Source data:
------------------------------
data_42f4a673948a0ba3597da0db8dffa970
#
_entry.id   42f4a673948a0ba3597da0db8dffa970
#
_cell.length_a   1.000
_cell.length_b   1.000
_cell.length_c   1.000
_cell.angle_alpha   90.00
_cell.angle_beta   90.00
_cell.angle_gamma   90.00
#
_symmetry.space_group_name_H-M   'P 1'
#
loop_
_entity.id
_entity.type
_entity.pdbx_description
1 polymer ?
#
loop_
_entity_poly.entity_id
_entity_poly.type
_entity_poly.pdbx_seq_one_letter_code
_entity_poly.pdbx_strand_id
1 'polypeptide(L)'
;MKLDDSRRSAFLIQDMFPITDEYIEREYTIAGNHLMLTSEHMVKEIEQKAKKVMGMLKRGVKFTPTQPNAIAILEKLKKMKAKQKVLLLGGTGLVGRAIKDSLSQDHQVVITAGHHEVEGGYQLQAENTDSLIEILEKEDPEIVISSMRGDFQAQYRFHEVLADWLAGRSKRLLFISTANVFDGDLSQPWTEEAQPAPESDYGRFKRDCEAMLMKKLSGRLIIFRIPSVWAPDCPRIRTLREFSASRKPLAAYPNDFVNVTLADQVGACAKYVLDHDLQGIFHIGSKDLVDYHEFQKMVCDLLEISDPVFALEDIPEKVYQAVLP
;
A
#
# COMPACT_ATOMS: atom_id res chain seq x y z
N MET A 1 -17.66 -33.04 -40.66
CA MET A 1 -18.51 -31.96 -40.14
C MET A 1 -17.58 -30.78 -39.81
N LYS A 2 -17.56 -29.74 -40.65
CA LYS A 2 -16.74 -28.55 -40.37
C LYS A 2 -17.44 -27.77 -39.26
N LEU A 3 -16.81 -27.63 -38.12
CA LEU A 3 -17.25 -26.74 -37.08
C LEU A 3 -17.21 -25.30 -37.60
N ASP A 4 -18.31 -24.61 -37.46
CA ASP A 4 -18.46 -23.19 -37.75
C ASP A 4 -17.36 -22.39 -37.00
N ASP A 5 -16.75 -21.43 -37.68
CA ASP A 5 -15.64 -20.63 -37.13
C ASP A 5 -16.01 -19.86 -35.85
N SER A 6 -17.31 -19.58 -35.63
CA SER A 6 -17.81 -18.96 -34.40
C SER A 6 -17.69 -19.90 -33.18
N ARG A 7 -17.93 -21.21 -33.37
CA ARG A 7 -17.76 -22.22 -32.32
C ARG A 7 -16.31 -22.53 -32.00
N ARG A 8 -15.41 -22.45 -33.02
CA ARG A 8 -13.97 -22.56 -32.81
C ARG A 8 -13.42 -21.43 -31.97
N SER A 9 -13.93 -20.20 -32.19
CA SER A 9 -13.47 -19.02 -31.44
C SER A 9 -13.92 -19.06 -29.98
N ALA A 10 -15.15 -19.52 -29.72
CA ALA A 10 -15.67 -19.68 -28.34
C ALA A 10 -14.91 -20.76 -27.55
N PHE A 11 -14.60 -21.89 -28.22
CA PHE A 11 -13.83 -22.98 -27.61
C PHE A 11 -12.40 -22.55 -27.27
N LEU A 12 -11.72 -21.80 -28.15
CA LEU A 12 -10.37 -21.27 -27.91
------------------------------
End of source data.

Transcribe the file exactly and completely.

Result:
data_42f4a673948a0ba3597da0db8dffa970
#
_entry.id   42f4a673948a0ba3597da0db8dffa970
#
_cell.length_a   1.000
_cell.length_b   1.000
_cell.length_c   1.000
_cell.angle_alpha   90.00
_cell.angle_beta   90.00
_cell.angle_gamma   90.00
#
_symmetry.space_group_name_H-M   'P 1'
#
loop_
_entity.id
_entity.type
_entity.pdbx_description
1 polymer ?
#
loop_
_entity_poly.entity_id
_entity_poly.type
_entity_poly.pdbx_seq_one_letter_code
_entity_poly.pdbx_strand_id
1 'polypeptide(L)'
;MKLDDSRRSAFLIQDMFPITDEYIEREYTIAGNHLMLTSEHMVKEIEQKAKKVMGMLKRGVKFTPTQPNAIAILEKLKKMKAKQKVLLLGGTGLVGRAIKDSLSQDHQVVITAGHHEVEGGYQLQAENTDSLIEILEKEDPEIVISSMRGDFQAQYRFHEVLADWLAGRSKRLLFISTANVFDGDLSQPWTEEAQPAPESDYGRFKRDCEAMLMKKLSGRLIIFRIPSVWAPDCPRIRTLREFSASRKPLAAYPNDFVNVTLADQVGACAKYVLDHDLQGIFHIGSKDLVDYHEFQKMVCDLLEISDPVFALEDIPEKVYQAVLP
;
A
#
# COMPACT_ATOMS: atom_id res chain seq x y z
N MET A 1 -17.66 -33.04 -40.66
CA MET A 1 -18.51 -31.96 -40.14
C MET A 1 -17.58 -30.78 -39.81
N LYS A 2 -17.56 -29.74 -40.65
CA LYS A 2 -16.74 -28.55 -40.37
C LYS A 2 -17.44 -27.77 -39.26
N LEU A 3 -16.81 -27.63 -38.12
CA LEU A 3 -17.25 -26.74 -37.08
C LEU A 3 -17.21 -25.30 -37.60
N ASP A 4 -18.31 -24.61 -37.46
CA ASP A 4 -18.46 -23.19 -37.75
C ASP A 4 -17.36 -22.39 -37.00
N ASP A 5 -16.75 -21.43 -37.68
CA ASP A 5 -15.64 -20.63 -37.13
C ASP A 5 -16.01 -19.86 -35.85
N SER A 6 -17.31 -19.58 -35.63
CA SER A 6 -17.81 -18.96 -34.40
C SER A 6 -17.69 -19.90 -33.18
N ARG A 7 -17.93 -21.21 -33.37
CA ARG A 7 -17.76 -22.22 -32.32
C ARG A 7 -16.31 -22.53 -32.00
N ARG A 8 -15.41 -22.45 -33.02
CA ARG A 8 -13.97 -22.56 -32.81
C ARG A 8 -13.42 -21.43 -31.97
N SER A 9 -13.93 -20.20 -32.19
CA SER A 9 -13.47 -19.02 -31.44
C SER A 9 -13.92 -19.06 -29.98
N ALA A 10 -15.15 -19.52 -29.72
CA ALA A 10 -15.67 -19.68 -28.34
C ALA A 10 -14.91 -20.76 -27.55
N PHE A 11 -14.60 -21.89 -28.22
CA PHE A 11 -13.83 -22.98 -27.61
C PHE A 11 -12.40 -22.55 -27.27
N LEU A 12 -11.72 -21.80 -28.15
CA LEU A 12 -10.37 -21.27 -27.91